CD200 and VSV - a Next Generation treatment in Dogs with malignant melanoma
Kelly Bergsrud, CVT
Research Study Technician Specialist
Development and Clinical Testing of Next Generation Oncolytic Viruses Against Spontaneous Malignant Melanomas in Companion Dogs
Purpose of study
This study investigates a strategy to overcome treatment resistance by helping the body’s immune system to fight the cancer. The strategy consists of using a virus called VSV-IFNß-CSDE1WT (“VSV”) that has been modified in the laboratory so that it can kill cancer cells. Various versions of VSV have been tested in client-owned dogs demonstrating safety and are currently being used in cancer trials for people. To enhance the effectiveness of the VSV, we will also use a drug called CD200AR-L, which stimulates immune cells (called T cells) by suppressing control mechanisms that “put the brakes” on the immune system. While in normal conditions these control mechanisms are important to regulate immune responses, their activation in the presence of cancer can prevent the body’s immune system to effectively fight against the cancer. By releasing the breaks, the immune system has more power to fight the cancer.
- have a histopathology confirmation of malignant melanoma (any anatomic location) with measurable disease which we can biopsy
- be at least one year of age
- weigh at least 22 lbs (10kg), dogs less than 10 kg may be considered on a case-by-case basis
- have a normal activity level
- is healthy other than having melanoma
- not have too low of blood counts to participate
- discontinue prednisone or other immunosuppressive drugs for 2 weeks prior to the study (if removing immunosuppressive drugs would be life-threatening, the dog would not be eligible)
- no be taking any alternative or herbal medications
- not have had previous chemotherapy or use of the Oncept melanoma vaccine
- not be pregnant or nursing during study
- not be an intact male intended for breeding
- not be housed near livestock nor are in contact with livestock (VSV is a concern for livestock)
- be amenable to the procedures below
The visits for the study include (summary):
- Screening visit with exam (day -2 to -7): blood and urine collection, staging diagnostics including a possible CT scan of the chest and tumor site with biopsy if tissue is available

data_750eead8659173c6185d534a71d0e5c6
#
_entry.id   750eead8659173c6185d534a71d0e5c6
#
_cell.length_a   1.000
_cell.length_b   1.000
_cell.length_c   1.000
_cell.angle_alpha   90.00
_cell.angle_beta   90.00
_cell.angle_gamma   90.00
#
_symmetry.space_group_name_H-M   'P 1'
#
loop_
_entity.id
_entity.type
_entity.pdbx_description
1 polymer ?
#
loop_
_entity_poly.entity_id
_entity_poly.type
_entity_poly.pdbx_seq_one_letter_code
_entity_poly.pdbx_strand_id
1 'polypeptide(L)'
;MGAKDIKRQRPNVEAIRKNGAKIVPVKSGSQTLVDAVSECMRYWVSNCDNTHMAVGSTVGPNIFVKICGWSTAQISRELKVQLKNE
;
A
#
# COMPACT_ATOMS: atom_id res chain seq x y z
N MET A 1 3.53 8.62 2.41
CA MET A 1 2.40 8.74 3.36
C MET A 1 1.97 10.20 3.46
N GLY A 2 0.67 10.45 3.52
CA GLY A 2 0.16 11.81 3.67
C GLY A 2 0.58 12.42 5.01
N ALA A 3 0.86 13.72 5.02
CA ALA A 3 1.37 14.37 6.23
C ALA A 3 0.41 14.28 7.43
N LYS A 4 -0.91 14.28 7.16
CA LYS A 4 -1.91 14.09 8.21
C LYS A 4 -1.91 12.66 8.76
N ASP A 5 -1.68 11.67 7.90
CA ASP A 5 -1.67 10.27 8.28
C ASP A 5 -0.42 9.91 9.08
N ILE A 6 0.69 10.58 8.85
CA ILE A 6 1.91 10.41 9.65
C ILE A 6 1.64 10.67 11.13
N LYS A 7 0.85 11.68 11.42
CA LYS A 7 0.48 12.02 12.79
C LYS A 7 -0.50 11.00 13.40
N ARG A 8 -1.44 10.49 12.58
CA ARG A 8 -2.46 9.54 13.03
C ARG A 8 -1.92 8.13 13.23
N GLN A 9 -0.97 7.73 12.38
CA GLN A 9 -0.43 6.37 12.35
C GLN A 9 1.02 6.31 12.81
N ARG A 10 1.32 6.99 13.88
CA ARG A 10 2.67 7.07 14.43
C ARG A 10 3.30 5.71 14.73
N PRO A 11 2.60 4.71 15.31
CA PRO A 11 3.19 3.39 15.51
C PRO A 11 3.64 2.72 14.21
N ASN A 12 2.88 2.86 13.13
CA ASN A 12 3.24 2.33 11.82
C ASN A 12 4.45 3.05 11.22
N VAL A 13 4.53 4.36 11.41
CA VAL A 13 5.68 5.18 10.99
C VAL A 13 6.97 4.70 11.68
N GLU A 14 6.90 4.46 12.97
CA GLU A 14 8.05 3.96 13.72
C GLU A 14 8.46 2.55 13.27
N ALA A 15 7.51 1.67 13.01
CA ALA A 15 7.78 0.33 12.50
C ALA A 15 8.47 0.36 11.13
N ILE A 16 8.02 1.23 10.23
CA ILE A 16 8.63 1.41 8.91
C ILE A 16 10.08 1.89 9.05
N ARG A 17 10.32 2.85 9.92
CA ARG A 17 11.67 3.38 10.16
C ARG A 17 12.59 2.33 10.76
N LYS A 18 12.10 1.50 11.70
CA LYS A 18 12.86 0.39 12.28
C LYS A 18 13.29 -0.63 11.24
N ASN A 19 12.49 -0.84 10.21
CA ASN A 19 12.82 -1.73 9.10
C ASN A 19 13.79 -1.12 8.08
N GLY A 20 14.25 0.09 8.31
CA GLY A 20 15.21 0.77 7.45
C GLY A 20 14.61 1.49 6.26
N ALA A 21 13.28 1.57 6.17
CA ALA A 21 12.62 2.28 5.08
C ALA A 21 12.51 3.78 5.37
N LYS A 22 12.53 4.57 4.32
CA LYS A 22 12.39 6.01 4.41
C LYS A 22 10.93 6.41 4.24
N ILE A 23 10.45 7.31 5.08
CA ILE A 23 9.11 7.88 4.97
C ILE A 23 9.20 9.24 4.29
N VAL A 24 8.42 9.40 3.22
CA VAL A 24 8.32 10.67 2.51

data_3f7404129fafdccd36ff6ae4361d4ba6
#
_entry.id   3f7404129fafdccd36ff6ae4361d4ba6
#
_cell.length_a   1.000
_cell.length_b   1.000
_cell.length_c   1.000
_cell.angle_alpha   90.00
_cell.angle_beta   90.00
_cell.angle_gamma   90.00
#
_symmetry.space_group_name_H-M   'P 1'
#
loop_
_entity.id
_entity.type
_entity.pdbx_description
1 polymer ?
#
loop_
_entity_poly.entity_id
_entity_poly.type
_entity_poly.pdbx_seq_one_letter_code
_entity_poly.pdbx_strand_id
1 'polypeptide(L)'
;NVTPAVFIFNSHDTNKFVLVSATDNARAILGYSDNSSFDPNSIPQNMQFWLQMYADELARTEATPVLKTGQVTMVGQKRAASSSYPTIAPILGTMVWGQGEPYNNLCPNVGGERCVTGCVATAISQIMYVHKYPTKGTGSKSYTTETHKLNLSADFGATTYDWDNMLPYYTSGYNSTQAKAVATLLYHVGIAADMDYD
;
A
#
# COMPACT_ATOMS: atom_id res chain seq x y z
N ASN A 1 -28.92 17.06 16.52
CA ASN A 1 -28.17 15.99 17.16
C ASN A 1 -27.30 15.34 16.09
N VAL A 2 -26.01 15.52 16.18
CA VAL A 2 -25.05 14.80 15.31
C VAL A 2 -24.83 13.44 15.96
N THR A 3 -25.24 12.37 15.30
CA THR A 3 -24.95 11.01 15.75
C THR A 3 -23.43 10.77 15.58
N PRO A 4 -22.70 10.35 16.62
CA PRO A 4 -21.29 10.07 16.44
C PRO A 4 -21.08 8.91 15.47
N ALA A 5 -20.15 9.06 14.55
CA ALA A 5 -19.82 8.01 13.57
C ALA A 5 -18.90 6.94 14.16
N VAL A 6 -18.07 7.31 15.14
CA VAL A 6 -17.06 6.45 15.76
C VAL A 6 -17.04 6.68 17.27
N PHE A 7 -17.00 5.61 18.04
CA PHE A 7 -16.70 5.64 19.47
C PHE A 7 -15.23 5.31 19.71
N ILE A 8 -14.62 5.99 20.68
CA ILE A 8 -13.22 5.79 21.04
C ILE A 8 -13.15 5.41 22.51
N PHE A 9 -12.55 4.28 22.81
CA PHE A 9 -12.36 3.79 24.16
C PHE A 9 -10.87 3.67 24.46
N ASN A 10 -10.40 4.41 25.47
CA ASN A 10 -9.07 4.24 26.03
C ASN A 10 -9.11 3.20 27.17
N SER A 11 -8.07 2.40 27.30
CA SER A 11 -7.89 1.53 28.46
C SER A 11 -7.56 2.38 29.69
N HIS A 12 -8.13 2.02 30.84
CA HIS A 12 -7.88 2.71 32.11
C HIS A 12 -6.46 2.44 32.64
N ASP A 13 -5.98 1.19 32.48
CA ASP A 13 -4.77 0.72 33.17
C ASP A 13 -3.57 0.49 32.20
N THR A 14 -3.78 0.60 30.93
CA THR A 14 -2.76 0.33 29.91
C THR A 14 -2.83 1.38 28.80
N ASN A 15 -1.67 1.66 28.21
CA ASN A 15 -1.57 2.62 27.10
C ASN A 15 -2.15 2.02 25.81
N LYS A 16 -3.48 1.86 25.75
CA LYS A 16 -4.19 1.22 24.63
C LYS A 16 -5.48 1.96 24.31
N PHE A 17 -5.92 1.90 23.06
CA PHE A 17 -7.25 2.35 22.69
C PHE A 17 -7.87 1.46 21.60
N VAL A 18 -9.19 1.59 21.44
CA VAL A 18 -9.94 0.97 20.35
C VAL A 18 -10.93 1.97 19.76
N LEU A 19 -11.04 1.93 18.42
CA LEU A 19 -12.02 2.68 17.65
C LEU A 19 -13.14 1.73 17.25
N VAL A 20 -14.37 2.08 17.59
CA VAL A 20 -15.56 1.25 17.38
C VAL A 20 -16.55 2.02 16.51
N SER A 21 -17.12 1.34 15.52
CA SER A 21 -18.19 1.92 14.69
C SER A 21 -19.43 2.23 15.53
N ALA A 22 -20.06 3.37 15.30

- Week 1 (days 0-3): dogs will stay in the Veterinary Medical Center to receive treatment and be monitored. VSV will be given IV on day 0. Samples of blood, urine, saliva and feces will be collected over the course of their stay.
- Day 7 recheck: physical exam, samples of blood, urine, saliva and feces will be collected
- Standard of care: surgery to remove the tumor or radiation therapy as standard care for melanoma
- Study continues 3 days after surgery or at the end of radiation therapy: blood drawn and CD200 with intradermal injection, followed with another injection 3 days later
- Recheck visits with CD200 treatments 7, 14, 21, 28 days later with physical exam and samples of blood, urine, saliva and feces collected. Dogs will stay a minimum of 30 minutes post-treatment for observation, owners can drop off the dogs for their convenience. Restaging with chest x-rays on day 28 performed.
- 2, 3, 4 months later visits with physical exam, samples of blood, urine, saliva and feces collected. CD200 treatment administered. Month 4 restaging with chest x-rays performed
- Month 7 staging as standard of care with physical exam, possible radiographs and fine needle aspirates of tumor or lymph nodes, blood collected
Owners pay for the initial diagnostic exam, bloodwork and urinalysis at the screening appointment, with the exception of the CT scan which will be covered by the study. The study covers all costs of study-related procedures if the dog is enrolled.